What is the purpose of the dream at the end of the story "Battle Royal" by Ralph Ellison?

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Ralph Ellison’s “Battle Royal” is the first chapter of The Invisible Man. It tells the story of an African American teenager who is pitted against other young men in a blind “battle royal” for the amusement of white men, who then presented him with a scholarship to a black college. The narrator then gives the valedictorians speech to the group and repeats the phrase “social responsibility,” which the men love to hear.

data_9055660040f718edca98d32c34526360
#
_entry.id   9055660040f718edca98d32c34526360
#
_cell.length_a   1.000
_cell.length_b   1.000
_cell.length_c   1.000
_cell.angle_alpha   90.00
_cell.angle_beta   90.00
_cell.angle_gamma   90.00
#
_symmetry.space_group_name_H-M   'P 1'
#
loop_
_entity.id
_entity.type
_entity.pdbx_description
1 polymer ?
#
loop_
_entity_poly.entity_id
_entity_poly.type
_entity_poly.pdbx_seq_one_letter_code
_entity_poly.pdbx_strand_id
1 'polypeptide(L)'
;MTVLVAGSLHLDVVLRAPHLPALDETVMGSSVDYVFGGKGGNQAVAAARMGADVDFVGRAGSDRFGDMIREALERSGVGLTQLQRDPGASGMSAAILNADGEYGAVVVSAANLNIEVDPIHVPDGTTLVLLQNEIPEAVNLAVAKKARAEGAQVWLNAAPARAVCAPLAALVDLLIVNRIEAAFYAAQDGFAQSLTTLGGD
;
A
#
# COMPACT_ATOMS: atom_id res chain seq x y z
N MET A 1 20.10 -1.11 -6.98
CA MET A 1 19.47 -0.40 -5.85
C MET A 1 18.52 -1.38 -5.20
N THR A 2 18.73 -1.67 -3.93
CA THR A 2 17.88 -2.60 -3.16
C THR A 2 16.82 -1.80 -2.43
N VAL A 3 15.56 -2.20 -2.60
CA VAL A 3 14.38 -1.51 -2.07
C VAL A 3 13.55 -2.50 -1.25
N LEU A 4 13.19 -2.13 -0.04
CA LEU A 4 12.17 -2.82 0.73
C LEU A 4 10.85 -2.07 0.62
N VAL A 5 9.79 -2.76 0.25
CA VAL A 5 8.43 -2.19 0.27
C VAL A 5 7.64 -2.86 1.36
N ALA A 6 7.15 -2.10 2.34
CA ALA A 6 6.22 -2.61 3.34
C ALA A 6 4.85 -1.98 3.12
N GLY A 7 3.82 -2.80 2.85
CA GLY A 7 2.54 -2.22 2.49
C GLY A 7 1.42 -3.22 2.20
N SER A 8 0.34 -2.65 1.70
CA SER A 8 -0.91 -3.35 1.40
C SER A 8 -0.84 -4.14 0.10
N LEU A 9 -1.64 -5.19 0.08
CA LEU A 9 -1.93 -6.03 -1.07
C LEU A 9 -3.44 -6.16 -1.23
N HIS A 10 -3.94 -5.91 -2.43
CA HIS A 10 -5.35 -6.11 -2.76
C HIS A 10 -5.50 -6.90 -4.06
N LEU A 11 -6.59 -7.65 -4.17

The dream at the end of the story is a commentary on Booker T. Washington’s idea that social responsibility, rather than social equality, should be the goal of African Americans in the United States. The narrator, though he is chasing the American dream, understands that pushing social responsibility will ultimately be a fool's errand. He will never be accepted, and he will always be asked to fight for what he has—as he does in the “battle royal” for the white men that act as benevolent benefactors. Ellison is making a point at the end of the story,...

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